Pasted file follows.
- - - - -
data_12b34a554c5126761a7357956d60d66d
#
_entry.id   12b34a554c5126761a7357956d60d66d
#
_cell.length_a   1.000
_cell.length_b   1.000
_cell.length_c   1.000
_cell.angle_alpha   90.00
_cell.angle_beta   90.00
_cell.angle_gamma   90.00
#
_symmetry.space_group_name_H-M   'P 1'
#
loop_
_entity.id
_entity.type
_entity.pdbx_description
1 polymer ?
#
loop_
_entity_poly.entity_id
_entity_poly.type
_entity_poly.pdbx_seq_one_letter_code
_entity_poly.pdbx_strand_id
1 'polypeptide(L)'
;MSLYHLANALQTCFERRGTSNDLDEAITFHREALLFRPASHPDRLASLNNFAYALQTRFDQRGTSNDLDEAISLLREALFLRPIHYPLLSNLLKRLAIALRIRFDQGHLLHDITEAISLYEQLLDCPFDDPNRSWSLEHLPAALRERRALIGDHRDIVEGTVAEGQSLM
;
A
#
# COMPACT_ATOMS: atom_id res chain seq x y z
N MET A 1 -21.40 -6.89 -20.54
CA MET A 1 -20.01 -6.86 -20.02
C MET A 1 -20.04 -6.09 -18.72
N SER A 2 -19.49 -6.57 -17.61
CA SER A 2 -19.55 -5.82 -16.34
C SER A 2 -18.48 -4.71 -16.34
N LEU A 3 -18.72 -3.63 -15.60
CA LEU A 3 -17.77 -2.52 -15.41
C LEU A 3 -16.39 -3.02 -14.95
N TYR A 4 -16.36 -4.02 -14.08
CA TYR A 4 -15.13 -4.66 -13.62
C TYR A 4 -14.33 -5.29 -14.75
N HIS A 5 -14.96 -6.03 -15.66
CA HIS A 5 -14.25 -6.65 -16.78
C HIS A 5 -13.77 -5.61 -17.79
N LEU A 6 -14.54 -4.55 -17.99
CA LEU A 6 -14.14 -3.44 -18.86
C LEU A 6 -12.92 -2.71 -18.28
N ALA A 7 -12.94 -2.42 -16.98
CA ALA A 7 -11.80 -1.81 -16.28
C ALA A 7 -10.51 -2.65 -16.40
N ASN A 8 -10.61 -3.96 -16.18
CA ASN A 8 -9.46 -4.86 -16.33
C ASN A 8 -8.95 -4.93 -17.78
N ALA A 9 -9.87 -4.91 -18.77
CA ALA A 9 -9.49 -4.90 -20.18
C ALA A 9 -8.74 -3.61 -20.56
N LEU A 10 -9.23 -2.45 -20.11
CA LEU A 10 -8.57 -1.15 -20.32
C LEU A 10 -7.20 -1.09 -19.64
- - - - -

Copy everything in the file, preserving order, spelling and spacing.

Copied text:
data_12b34a554c5126761a7357956d60d66d
#
_entry.id   12b34a554c5126761a7357956d60d66d
#
_cell.length_a   1.000
_cell.length_b   1.000
_cell.length_c   1.000
_cell.angle_alpha   90.00
_cell.angle_beta   90.00
_cell.angle_gamma   90.00
#
_symmetry.space_group_name_H-M   'P 1'
#
loop_
_entity.id
_entity.type
_entity.pdbx_description
1 polymer ?
#
loop_
_entity_poly.entity_id
_entity_poly.type
_entity_poly.pdbx_seq_one_letter_code
_entity_poly.pdbx_strand_id
1 'polypeptide(L)'
;MSLYHLANALQTCFERRGTSNDLDEAITFHREALLFRPASHPDRLASLNNFAYALQTRFDQRGTSNDLDEAISLLREALFLRPIHYPLLSNLLKRLAIALRIRFDQGHLLHDITEAISLYEQLLDCPFDDPNRSWSLEHLPAALRERRALIGDHRDIVEGTVAEGQSLM
;
A
#
# COMPACT_ATOMS: atom_id res chain seq x y z
N MET A 1 -21.40 -6.89 -20.54
CA MET A 1 -20.01 -6.86 -20.02
C MET A 1 -20.04 -6.09 -18.72
N SER A 2 -19.49 -6.57 -17.61
CA SER A 2 -19.55 -5.82 -16.34
C SER A 2 -18.48 -4.71 -16.34
N LEU A 3 -18.72 -3.63 -15.60
CA LEU A 3 -17.77 -2.52 -15.41
C LEU A 3 -16.39 -3.02 -14.95
N TYR A 4 -16.36 -4.02 -14.08
CA TYR A 4 -15.13 -4.66 -13.62
C TYR A 4 -14.33 -5.29 -14.75
N HIS A 5 -14.96 -6.03 -15.66
CA HIS A 5 -14.25 -6.65 -16.78
C HIS A 5 -13.77 -5.61 -17.79
N LEU A 6 -14.54 -4.55 -17.99
CA LEU A 6 -14.14 -3.44 -18.86
C LEU A 6 -12.92 -2.71 -18.28
N ALA A 7 -12.94 -2.42 -16.98
CA ALA A 7 -11.80 -1.81 -16.28
C ALA A 7 -10.51 -2.65 -16.40
N ASN A 8 -10.61 -3.96 -16.18
CA ASN A 8 -9.46 -4.86 -16.33
C ASN A 8 -8.95 -4.93 -17.78
N ALA A 9 -9.87 -4.91 -18.77
CA ALA A 9 -9.49 -4.90 -20.18
C ALA A 9 -8.74 -3.61 -20.56
N LEU A 10 -9.23 -2.45 -20.11
CA LEU A 10 -8.57 -1.15 -20.32
C LEU A 10 -7.20 -1.09 -19.64